Butchering a Turkey into Boneless Roasts

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About Justin Cascio

Justin Cascio is a writer, editor, and activist. He has written on food, lifestyle, gender, and sexuality for The Good Men Project, xoJane, and other publications; his work has been selected as Editor's Picks on Open Salon.
Justin is a former managing editor of The Good Men Project Magazine and editor of The Good Life, and a founding editor of Trans-Health.com. You can follow him on Twitter, Google, and Facebook.


  1. Justin, you have done us all a tremendous service with these excellent, clear instructions. Thanks and Happy Thanksgiving.

  2. steve jaeger says:

    Try rubbing the turkey parts with a cure made from Kosher salt, pepper, a small amount of raw sugar and garlic and let them cure in a plastic bag for a day or two before you cook it. About 1 Tbsp per three pounds of meat. Your presentation is excellent, worthy of a demo lab at my alma mater.

    • Thanks so much, Steve! It’s a challenge to take photos with one hand while holding up a turkey with the other. I got lucky that day with a surplus of patience, and good natural lighting in my kitchen.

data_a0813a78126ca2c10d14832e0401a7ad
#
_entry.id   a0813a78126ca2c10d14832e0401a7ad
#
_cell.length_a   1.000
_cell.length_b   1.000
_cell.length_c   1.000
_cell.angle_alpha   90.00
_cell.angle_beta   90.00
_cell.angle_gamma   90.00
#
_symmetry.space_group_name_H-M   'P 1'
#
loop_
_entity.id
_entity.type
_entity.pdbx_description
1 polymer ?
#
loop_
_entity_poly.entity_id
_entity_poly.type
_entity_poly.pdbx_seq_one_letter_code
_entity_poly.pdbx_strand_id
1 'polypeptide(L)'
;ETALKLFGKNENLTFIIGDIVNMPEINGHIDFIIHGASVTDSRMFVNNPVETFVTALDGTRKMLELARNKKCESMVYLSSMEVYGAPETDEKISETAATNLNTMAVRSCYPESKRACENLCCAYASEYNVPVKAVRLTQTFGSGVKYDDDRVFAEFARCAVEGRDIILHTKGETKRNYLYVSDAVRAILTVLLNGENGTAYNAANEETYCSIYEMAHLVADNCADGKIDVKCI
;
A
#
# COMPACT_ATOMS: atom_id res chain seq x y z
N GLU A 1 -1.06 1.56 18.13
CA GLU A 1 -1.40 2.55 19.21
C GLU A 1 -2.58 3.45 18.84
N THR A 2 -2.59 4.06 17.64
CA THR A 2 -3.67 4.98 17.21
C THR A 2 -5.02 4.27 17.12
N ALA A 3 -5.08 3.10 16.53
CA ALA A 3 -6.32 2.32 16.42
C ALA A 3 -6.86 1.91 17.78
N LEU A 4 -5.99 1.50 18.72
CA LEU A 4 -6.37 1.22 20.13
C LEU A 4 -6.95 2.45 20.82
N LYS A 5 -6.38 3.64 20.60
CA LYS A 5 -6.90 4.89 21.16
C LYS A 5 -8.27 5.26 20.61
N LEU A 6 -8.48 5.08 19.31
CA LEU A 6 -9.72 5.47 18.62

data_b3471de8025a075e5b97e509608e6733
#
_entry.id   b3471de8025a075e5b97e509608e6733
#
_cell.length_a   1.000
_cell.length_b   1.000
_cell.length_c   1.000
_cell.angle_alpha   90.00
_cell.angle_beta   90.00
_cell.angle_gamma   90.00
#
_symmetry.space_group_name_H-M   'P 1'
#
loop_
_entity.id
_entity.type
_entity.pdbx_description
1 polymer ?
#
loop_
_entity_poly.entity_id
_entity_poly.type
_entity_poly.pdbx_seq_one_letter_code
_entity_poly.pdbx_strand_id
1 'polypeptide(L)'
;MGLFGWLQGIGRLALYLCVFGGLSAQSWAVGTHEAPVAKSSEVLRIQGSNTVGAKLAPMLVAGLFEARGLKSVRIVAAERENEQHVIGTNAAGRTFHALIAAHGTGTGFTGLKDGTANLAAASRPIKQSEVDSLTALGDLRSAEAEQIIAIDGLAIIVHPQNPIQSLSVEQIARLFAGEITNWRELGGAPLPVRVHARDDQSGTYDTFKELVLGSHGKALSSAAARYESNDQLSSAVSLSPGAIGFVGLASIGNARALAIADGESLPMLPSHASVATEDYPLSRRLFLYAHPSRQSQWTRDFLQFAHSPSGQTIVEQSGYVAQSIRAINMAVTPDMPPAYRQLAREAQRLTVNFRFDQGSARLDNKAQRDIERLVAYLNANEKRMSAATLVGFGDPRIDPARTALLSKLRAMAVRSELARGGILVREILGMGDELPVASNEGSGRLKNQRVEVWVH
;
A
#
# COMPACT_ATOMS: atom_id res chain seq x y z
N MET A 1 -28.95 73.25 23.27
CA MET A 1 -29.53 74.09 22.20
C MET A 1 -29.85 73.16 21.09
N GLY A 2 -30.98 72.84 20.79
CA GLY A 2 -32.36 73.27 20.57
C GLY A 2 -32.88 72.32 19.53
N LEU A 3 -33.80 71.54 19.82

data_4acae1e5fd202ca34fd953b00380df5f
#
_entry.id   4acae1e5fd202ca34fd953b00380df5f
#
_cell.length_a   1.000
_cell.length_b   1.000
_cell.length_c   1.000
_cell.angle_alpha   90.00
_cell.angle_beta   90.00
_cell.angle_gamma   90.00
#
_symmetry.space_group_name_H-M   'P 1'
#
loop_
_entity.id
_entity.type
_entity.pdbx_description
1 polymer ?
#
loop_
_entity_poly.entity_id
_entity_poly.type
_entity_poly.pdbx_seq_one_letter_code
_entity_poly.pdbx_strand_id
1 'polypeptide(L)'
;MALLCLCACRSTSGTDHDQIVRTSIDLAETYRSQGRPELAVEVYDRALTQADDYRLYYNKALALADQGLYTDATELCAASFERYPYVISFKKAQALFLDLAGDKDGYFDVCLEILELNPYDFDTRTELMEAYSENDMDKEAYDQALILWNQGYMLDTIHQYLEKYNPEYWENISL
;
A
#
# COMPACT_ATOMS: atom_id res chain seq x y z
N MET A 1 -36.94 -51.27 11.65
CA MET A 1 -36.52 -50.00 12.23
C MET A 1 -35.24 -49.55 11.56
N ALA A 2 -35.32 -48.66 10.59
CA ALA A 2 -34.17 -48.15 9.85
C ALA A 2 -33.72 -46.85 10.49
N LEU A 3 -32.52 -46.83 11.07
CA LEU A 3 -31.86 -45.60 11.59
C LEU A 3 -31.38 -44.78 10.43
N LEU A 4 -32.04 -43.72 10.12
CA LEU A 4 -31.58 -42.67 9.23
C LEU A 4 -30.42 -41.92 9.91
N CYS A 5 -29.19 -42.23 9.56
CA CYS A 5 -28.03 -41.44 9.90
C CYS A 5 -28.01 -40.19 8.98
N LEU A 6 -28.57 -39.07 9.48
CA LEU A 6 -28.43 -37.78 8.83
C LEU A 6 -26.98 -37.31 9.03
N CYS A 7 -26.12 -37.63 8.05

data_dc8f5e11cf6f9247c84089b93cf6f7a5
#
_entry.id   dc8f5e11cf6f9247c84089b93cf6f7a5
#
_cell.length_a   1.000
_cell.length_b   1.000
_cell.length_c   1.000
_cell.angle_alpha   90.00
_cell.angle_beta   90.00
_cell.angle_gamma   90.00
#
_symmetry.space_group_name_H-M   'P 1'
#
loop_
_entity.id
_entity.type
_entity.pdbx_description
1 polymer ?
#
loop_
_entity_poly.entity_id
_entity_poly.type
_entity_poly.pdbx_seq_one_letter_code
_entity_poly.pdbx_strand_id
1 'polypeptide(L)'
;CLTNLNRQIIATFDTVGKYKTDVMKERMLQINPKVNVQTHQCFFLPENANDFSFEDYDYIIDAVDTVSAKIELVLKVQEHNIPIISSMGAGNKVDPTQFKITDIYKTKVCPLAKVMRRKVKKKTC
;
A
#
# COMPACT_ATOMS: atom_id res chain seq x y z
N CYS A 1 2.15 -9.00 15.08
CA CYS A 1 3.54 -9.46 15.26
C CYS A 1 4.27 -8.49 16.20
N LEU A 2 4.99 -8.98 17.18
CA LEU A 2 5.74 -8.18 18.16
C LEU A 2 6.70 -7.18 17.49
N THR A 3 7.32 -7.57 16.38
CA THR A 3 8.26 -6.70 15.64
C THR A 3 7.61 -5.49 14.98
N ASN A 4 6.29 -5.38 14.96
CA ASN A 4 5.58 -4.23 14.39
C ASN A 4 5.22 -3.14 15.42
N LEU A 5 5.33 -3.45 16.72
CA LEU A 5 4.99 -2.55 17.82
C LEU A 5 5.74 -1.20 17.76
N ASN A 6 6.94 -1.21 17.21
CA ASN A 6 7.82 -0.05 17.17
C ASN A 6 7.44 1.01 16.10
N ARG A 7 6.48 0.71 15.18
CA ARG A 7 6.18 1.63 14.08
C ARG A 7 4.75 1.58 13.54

I like your dry brine suggestion. I might do something like that this year instead of wet.

      • steve jaeger says:

        One of my first lessons at CIA was how to bone out a chicken without breaking the skin. It looked like a little set of chicken pajamas, haven’t tried it in years but I’m sure it could be done with a turkey, all you’d need is a REALLY sharp boning knife and a steady hand.

        • That takes some skill and confidence, I’m sure.

          A friend of mine invites me every year to watch while he prepares a variation on the turducken, which requires that you create a little poultry pajama set out of each bird, then nest them with stuffing filling the cracks. One year it had a pheasant in it so he called it a turphucken.

          I’d like to try it sometime, just to have done it. Most of my cooking tends toward the stew and drop cookie route—sloppy comfort food. Once I get going on a new skill, I do it constantly until I have got it. I made a lot of bread for a while, then soft drinks, ice cream… now we’re making candy. So help me I want to make my own aspic.

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